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Social workers to reduce exclusions

Trained support staff helped disaffected Yorkshire youths stay in school. Biddy Passmore reports.

Exclusions could be cut by a quarter by putting social workers into schools, a Home Office study has found.

A three-year pilot project in Yorkshire comprehensives found that employing home-school support workers reduced both exclusions and truancy - and was highly cost-effective.

In one case, a support worker managed to prevent the permanent exclusion of a girl in local authority care who would otherwise have been sent to a residential school costing more than pound;45,000 a year.

But the fall in truancy made fixed-term exclusions rise in some cases because truants returning to school found it hard to adjust to discipline.

The findings of the pound;270,000 project, conducted between 1996 and 1999, are reported by Graham Vulliamy and Rosemary Webb in the latest issue of the Oxford Review of Education.

But, despite the importance of its findings for current government policy, the Home Office has still not published the final report, which the researchers submitted nearly three years ago.

Most education authorities allocate education welfare officers to large secondary schools. But they are not usually members of the school staff, some are untrained and many are confined to chasing up truants.

In the Yorkshire project, five support staff - all trained social workers - were placed in seven relatively disadvantaged schools in North Yorkshire and the City of York.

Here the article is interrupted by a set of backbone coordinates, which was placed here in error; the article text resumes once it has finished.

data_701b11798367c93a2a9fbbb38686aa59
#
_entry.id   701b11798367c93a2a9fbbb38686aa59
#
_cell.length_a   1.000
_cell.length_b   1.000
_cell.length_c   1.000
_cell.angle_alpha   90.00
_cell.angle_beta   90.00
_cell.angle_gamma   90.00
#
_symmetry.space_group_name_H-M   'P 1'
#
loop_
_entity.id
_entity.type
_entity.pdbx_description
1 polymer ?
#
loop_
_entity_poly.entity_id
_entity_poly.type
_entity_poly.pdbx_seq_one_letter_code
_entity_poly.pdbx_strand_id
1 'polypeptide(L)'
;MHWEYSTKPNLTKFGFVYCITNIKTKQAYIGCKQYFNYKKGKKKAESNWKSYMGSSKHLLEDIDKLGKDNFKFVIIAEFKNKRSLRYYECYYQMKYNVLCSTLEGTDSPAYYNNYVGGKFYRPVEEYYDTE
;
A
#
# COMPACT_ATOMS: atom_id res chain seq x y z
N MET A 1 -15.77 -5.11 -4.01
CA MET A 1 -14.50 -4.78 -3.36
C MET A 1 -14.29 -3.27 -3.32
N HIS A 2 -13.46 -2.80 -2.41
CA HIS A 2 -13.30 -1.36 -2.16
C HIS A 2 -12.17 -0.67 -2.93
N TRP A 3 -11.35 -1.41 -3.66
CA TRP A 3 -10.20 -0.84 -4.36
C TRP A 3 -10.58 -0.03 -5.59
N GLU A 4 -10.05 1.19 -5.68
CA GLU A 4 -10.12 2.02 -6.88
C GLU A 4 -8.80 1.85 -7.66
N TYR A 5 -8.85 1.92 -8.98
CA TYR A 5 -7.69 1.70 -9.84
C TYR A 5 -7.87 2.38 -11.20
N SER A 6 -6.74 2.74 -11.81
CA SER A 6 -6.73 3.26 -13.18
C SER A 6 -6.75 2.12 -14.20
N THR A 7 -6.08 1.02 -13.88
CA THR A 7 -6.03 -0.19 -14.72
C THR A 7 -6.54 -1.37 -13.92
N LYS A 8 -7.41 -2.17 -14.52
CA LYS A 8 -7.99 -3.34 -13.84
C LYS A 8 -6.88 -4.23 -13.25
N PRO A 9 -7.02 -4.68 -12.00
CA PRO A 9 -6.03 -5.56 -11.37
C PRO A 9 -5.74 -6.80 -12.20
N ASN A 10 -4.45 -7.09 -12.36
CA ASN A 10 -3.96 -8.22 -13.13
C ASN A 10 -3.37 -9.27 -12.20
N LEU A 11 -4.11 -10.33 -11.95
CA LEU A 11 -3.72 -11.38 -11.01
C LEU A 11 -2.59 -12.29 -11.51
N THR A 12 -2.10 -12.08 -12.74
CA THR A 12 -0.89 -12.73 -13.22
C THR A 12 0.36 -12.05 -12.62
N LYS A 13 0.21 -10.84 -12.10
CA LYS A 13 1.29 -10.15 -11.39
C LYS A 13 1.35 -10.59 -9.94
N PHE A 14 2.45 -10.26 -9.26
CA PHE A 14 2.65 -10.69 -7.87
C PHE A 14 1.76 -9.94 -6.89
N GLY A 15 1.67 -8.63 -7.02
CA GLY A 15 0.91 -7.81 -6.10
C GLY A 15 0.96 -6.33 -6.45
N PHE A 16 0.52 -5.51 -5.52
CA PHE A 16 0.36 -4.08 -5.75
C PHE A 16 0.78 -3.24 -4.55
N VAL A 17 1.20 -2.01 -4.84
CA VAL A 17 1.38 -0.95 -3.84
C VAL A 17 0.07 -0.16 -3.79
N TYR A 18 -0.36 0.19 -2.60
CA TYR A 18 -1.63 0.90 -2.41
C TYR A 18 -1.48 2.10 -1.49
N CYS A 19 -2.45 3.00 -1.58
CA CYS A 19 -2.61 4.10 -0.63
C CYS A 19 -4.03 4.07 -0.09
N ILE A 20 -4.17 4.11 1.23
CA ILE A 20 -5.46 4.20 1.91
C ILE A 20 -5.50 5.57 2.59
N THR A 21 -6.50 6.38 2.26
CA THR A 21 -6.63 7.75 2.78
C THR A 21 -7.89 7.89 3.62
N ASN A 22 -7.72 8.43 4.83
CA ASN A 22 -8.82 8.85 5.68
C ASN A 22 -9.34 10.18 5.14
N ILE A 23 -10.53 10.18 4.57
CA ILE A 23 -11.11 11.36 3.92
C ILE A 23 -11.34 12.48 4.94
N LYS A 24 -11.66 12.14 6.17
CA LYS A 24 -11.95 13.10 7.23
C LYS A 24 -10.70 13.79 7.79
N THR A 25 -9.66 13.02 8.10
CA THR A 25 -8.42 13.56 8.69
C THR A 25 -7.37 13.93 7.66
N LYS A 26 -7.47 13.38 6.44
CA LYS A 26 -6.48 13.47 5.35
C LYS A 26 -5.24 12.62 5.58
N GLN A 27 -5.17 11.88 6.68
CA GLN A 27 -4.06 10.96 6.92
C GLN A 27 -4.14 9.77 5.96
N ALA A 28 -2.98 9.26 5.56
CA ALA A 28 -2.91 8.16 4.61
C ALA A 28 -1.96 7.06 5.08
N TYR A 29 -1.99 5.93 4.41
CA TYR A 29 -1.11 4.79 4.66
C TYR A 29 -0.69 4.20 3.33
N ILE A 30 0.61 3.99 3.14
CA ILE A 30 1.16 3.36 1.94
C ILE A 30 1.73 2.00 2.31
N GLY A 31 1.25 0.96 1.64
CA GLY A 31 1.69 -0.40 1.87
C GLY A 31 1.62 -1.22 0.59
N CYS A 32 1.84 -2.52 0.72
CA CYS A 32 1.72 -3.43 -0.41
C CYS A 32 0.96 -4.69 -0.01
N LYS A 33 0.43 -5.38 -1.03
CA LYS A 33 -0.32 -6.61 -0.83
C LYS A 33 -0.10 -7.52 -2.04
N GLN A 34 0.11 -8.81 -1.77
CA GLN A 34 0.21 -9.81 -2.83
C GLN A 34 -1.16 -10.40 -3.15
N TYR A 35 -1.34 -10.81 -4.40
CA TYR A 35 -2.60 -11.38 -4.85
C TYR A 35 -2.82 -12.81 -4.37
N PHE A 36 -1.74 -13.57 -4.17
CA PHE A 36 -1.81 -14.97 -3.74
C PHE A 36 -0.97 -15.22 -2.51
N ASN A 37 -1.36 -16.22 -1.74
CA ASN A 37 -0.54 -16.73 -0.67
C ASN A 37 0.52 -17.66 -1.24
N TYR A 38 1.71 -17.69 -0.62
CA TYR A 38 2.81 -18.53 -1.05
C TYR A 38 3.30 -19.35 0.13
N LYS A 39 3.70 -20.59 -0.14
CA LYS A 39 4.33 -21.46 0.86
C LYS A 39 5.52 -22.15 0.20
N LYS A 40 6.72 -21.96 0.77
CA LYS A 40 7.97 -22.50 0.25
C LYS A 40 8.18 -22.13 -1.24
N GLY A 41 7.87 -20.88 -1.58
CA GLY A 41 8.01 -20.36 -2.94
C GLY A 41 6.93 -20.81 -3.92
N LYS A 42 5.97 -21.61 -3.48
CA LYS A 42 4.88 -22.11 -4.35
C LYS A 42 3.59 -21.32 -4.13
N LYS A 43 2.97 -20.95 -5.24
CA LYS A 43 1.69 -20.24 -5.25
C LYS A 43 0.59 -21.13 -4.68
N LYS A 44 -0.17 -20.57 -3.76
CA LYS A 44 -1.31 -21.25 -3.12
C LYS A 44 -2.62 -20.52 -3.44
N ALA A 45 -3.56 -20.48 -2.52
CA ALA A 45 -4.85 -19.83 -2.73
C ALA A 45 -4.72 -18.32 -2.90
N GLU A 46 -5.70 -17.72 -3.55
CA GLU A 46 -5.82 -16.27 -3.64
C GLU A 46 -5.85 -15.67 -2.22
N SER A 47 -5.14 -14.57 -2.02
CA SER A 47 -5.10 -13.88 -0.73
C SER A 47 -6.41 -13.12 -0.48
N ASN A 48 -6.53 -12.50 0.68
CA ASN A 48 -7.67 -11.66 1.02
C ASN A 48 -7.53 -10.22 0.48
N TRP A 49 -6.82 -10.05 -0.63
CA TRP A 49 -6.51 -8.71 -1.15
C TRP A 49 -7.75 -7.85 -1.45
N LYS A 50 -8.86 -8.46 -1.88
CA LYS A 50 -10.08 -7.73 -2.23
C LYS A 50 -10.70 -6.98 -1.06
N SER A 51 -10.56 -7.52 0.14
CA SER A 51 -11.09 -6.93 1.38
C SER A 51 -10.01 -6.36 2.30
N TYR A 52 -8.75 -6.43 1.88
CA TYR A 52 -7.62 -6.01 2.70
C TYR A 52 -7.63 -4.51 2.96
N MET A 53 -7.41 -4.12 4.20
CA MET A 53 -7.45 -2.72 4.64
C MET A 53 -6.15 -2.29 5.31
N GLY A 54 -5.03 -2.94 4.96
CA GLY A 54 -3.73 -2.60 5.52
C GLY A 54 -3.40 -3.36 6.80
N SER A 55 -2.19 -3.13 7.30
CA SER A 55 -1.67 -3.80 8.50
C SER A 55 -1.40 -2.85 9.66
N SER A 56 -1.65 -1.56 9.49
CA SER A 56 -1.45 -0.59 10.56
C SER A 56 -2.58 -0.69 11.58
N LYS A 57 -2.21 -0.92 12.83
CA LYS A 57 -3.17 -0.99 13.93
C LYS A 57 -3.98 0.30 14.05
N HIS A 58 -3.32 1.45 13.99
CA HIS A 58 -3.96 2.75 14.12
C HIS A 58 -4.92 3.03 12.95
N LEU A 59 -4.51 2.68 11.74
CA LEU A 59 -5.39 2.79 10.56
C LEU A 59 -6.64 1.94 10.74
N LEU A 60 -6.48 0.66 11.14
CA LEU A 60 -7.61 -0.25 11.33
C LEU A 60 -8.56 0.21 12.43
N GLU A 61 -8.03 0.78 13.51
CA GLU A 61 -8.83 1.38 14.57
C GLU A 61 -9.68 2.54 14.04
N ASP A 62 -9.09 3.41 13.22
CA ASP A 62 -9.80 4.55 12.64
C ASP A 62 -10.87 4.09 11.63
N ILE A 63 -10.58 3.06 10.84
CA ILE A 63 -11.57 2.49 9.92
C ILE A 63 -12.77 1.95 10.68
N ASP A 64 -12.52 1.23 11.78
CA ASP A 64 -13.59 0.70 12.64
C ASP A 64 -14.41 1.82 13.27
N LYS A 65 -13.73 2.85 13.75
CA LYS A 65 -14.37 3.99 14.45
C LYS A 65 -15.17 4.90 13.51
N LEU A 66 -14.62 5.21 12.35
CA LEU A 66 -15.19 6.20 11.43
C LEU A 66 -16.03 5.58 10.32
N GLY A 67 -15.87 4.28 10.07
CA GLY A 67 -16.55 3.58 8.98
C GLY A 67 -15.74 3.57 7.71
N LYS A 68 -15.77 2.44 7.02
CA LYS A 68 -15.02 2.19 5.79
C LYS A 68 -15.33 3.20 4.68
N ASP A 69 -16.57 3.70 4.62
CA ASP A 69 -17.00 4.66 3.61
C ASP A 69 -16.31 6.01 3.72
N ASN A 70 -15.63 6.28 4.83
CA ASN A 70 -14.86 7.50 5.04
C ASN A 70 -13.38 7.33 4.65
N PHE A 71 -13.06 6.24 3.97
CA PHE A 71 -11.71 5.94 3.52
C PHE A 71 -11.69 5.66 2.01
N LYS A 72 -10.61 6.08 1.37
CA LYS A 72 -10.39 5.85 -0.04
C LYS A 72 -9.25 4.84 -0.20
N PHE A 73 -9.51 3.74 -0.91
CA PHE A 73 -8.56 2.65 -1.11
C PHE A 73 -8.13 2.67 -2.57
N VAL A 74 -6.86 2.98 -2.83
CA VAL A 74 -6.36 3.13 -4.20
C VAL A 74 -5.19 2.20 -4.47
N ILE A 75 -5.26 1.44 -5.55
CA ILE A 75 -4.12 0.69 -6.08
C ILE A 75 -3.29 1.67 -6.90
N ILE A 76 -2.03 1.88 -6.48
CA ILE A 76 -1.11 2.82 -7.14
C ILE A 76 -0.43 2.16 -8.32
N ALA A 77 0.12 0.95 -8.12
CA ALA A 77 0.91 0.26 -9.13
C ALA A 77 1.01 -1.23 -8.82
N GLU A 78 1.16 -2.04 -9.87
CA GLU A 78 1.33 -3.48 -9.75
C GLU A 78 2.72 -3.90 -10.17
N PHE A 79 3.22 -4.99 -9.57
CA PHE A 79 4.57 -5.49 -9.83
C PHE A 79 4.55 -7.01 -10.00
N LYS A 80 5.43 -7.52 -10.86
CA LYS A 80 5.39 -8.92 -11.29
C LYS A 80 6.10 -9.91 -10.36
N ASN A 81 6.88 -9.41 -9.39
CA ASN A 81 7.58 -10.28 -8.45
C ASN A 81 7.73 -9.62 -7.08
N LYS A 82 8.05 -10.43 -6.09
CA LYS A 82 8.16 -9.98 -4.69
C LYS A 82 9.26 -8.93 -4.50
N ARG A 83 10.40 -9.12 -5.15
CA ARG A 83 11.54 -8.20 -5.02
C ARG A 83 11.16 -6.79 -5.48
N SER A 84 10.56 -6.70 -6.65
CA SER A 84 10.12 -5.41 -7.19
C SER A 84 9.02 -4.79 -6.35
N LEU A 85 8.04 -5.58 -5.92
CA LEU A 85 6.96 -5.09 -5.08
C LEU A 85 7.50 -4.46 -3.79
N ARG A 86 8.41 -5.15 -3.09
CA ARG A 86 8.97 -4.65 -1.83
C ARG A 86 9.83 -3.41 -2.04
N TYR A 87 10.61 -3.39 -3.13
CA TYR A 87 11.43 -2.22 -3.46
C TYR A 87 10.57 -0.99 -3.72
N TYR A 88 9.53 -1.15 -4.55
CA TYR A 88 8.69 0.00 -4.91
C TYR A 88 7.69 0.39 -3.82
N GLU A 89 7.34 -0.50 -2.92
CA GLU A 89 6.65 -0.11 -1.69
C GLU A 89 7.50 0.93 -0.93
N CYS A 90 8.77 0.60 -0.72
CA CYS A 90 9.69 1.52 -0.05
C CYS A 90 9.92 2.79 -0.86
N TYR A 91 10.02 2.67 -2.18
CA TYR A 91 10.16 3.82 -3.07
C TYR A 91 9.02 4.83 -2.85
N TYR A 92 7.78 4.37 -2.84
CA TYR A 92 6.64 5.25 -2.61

Each was given a caseload of up to 10 pupils at a time, selected by senior management mostly because of their behaviour. Three-quarters had caused severe disruption in class and half had offended. The support workers befriended the pupils, taught them to manage their anger and tried to improve their self-esteem and relationships with others.

They also supported their families and stepped in immediately to help with crises in school that could lead to exclusion.

Over the three years, they helped 208 challenging pupils, nearly two-thirds of them boys. Half were in Years 9 and 10.

Senior managers at the schools estimated that they saved 26 pupils from permanent exclusion, representing a 25 per cent reduction in the exclusion rate over the three-year period.

They also said the intervention of support staff had led to sharp reductions in the number of fixed-term exclusions for some pupils.

But the number rose in the case of others who were coaxed back after long-term truancy and found it hard to re-adjust. As one head remarked:

"Some of these children have never attended school regularly, or not for two or three years, and they're used to doing exactly as they like; they're completely out of control and so when they come into school they're not used to conforming."

Oxford Review of Education, Vol. 29. No.1, March 2003,

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